Disney released a 25th Anniversary Edition DVD on September 14, 2010 in the US and UK containing new 2.35:1 16:9 widescreen presentation, deleted scene "The Fairfolk" and new game "The Witches' Challenge" along with features from the 2000 DVD release, including "The Quest for the Black Cauldron" game, an art gallery, and a 1952 Donald Duck short called Trick or Treat.
The film was a failure at the box office, with some critics blaming the film's lack of appeal on the dark nature of the book. However, It has earned a score of 57% "rotten" at Rotten Tomatoes.
Roger Ebert gave a positive review of the film, while the Los Angeles Times'' Charles Solomon praised its "splendid visuals". London's Time Out magazine deemed it "a major disappointment", adding that "the charm, characterization and sheer good humor" found in previous Disney efforts "are sadly absent".
The author Lloyd Alexander said, "there is no resemblance between the movie and the book," but he admitted he had fun watching it and hoped the viewers would read the book, which has more depth.
Video gameA video game of the same name was designed by Al Lowe of Sierra On-Line and released in 1986. It was made shortly after the first King's Quest game, so it resembled that adventure in many ways. Along with The Dark Crystal it remains one of only a few adventure games by Sierra to be based on films.
The player character is a young assistant pig-keeper, Taran, undertaking a quest to stop the evil Horned King, who sought for Hen Wen, the magical pig of the wixard Dallben, for her visionary abilities. With these abilities, the King would be able to discover the Black Cauldron and rule the land. Taran's first mission is to lead her to the Fair Folk while the King's dragons are looking for them. Should the pig be captured (the game allows either possibility), Taran can go to the King's castle and rescue her. Once inside, Taran will meet and rescue Eilonwy with her magic bauble and Fflewddur Fflam, as well as discover a Magic Sword. The Cauldron is in the possession of three witches of Morva who will trade it for the Sword. Unfortunately a dragon grasps the cauldron and Taran goes back to encounter the evil man himself. The game actually featured plot branches and multiple endings depending on many variables, such as whether Hen Wen the pig was saved, how the cauldron was destroyed, and what reward was chosen afterwards. This use of multiple endings predated the more famous use in Lucasfilm's game Maniac Mansion by a year.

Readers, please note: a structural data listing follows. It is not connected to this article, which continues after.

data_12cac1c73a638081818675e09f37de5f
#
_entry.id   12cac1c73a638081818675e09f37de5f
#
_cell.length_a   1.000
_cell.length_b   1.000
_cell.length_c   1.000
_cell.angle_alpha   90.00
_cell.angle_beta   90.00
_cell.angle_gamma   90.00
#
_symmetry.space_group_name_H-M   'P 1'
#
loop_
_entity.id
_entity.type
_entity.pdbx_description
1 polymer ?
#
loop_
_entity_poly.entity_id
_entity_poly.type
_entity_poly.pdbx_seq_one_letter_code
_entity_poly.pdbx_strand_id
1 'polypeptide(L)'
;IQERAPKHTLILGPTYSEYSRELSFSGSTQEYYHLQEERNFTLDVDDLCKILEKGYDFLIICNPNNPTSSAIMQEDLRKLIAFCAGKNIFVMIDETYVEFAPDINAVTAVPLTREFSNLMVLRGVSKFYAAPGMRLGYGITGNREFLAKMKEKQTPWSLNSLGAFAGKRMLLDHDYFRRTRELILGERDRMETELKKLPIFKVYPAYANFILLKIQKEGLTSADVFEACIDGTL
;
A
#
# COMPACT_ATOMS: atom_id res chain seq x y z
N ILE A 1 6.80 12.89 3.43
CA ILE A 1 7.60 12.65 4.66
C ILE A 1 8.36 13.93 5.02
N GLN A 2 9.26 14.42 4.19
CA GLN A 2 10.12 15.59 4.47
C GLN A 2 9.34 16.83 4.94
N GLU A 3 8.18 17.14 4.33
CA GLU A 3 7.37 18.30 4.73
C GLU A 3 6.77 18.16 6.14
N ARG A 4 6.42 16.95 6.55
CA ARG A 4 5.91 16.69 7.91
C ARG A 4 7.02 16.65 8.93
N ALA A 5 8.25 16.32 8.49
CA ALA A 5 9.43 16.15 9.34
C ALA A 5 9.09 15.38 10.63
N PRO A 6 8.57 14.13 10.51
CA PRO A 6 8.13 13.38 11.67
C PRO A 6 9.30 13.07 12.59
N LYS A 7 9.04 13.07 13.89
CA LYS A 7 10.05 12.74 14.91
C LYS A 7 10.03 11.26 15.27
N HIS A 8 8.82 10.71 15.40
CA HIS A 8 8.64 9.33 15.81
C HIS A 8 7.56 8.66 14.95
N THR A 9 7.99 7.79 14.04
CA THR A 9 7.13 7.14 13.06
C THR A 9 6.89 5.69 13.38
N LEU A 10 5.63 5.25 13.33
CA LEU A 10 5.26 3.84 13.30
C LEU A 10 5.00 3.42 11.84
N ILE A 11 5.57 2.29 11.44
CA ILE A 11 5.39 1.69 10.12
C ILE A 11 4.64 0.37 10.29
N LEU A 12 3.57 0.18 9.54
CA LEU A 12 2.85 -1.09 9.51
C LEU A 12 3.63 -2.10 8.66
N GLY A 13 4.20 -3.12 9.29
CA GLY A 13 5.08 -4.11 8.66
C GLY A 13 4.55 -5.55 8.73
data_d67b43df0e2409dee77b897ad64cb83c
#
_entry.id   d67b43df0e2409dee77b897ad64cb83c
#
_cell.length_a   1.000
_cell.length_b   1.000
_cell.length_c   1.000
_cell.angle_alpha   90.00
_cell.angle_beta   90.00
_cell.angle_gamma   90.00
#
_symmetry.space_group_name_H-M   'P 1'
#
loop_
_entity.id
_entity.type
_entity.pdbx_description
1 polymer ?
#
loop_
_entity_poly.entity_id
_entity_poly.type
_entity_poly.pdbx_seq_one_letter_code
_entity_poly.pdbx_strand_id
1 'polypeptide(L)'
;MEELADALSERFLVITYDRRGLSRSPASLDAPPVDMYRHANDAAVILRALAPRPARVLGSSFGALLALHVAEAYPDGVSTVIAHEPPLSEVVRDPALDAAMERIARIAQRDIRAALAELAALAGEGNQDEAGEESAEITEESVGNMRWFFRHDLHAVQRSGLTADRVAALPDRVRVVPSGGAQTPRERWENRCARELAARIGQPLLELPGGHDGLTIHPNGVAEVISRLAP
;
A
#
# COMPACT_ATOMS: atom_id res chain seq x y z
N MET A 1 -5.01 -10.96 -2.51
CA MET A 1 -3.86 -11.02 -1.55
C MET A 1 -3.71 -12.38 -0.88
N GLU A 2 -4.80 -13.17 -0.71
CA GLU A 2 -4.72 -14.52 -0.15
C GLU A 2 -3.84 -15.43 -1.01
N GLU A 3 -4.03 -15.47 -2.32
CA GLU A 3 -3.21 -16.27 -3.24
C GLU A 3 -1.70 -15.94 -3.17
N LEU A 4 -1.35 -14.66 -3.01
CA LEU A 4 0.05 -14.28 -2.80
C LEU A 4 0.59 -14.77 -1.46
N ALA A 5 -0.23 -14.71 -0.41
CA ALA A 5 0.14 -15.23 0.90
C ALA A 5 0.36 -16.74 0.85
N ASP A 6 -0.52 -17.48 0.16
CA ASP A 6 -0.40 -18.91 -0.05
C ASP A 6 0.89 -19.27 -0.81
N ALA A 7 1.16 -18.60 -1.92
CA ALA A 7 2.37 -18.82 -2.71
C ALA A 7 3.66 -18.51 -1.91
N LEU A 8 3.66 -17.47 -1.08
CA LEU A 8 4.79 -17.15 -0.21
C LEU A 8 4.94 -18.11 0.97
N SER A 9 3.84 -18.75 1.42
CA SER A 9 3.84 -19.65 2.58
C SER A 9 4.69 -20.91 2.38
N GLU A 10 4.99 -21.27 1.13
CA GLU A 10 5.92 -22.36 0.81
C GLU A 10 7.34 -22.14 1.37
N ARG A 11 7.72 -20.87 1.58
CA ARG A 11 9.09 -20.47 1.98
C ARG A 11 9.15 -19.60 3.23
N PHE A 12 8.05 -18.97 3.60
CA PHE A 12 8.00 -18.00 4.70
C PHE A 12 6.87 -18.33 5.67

In order to make the game more accessible to children, Sierra used an innovative idea that would not reappear in the genre for the next 10 years: the text parser was removed in favor of the function keys that performed various actions:
F3would choose an inventory item,
F4would use it,
F6would perform "Use" near the character's location, and
F8would "look". The simplification of the two actions "Look" and "Use" was not reused in Sierra's later games. However, it somewhat resembles the control system of other later simpler point-and-click adventure games, such as the King's Quest VII or The Dig whose interfaces only consisted of "Look" and "Use". Being based on a Disney film, the graphics present some relative "flexibility", compared to the monolithic and straight sceneries of previous and later games.